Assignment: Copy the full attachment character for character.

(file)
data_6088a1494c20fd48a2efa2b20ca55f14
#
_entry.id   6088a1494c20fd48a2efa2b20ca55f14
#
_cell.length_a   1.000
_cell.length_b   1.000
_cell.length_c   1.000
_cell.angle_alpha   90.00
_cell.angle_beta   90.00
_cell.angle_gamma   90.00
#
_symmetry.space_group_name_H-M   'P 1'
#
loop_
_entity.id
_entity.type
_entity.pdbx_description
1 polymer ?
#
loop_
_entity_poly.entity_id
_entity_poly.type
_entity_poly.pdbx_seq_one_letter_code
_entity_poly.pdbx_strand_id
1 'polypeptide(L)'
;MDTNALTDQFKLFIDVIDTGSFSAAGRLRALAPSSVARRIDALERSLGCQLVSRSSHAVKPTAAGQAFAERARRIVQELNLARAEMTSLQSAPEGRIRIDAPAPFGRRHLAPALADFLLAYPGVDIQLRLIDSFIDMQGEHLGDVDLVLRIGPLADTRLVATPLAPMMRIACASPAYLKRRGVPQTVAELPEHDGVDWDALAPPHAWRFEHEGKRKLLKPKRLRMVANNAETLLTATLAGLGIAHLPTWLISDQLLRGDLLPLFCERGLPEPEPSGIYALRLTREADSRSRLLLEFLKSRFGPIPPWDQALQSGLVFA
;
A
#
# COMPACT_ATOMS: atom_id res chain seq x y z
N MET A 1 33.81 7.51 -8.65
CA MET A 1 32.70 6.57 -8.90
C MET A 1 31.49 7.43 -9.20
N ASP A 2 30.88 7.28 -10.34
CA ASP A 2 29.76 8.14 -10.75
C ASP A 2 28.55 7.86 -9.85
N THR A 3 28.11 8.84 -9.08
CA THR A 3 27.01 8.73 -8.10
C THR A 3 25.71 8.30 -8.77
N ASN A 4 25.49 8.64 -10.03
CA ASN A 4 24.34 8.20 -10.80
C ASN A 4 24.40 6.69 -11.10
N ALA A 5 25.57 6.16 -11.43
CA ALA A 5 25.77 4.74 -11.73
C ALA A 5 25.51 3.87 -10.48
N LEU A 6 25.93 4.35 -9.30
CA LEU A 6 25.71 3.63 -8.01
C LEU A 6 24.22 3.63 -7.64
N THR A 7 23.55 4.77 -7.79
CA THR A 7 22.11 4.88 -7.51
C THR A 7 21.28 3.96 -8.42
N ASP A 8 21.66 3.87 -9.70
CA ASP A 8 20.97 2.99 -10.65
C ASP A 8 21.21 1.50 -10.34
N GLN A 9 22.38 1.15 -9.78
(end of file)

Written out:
data_6088a1494c20fd48a2efa2b20ca55f14
#
_entry.id   6088a1494c20fd48a2efa2b20ca55f14
#
_cell.length_a   1.000
_cell.length_b   1.000
_cell.length_c   1.000
_cell.angle_alpha   90.00
_cell.angle_beta   90.00
_cell.angle_gamma   90.00
#
_symmetry.space_group_name_H-M   'P 1'
#
loop_
_entity.id
_entity.type
_entity.pdbx_description
1 polymer ?
#
loop_
_entity_poly.entity_id
_entity_poly.type
_entity_poly.pdbx_seq_one_letter_code
_entity_poly.pdbx_strand_id
1 'polypeptide(L)'
;MDTNALTDQFKLFIDVIDTGSFSAAGRLRALAPSSVARRIDALERSLGCQLVSRSSHAVKPTAAGQAFAERARRIVQELNLARAEMTSLQSAPEGRIRIDAPAPFGRRHLAPALADFLLAYPGVDIQLRLIDSFIDMQGEHLGDVDLVLRIGPLADTRLVATPLAPMMRIACASPAYLKRRGVPQTVAELPEHDGVDWDALAPPHAWRFEHEGKRKLLKPKRLRMVANNAETLLTATLAGLGIAHLPTWLISDQLLRGDLLPLFCERGLPEPEPSGIYALRLTREADSRSRLLLEFLKSRFGPIPPWDQALQSGLVFA
;
A
#
# COMPACT_ATOMS: atom_id res chain seq x y z
N MET A 1 33.81 7.51 -8.65
CA MET A 1 32.70 6.57 -8.90
C MET A 1 31.49 7.43 -9.20
N ASP A 2 30.88 7.28 -10.34
CA ASP A 2 29.76 8.14 -10.75
C ASP A 2 28.55 7.86 -9.85
N THR A 3 28.11 8.84 -9.08
CA THR A 3 27.01 8.73 -8.10
C THR A 3 25.71 8.30 -8.77
N ASN A 4 25.49 8.64 -10.03
CA ASN A 4 24.34 8.20 -10.80
C ASN A 4 24.40 6.69 -11.10
N ALA A 5 25.57 6.16 -11.43
CA ALA A 5 25.77 4.74 -11.73
C ALA A 5 25.51 3.87 -10.48
N LEU A 6 25.93 4.35 -9.30
CA LEU A 6 25.71 3.63 -8.01
C LEU A 6 24.22 3.63 -7.64
N THR A 7 23.55 4.77 -7.79
CA THR A 7 22.11 4.88 -7.51
C THR A 7 21.28 3.96 -8.42
N ASP A 8 21.66 3.87 -9.70
CA ASP A 8 20.97 2.99 -10.65
C ASP A 8 21.21 1.50 -10.34
N GLN A 9 22.38 1.15 -9.78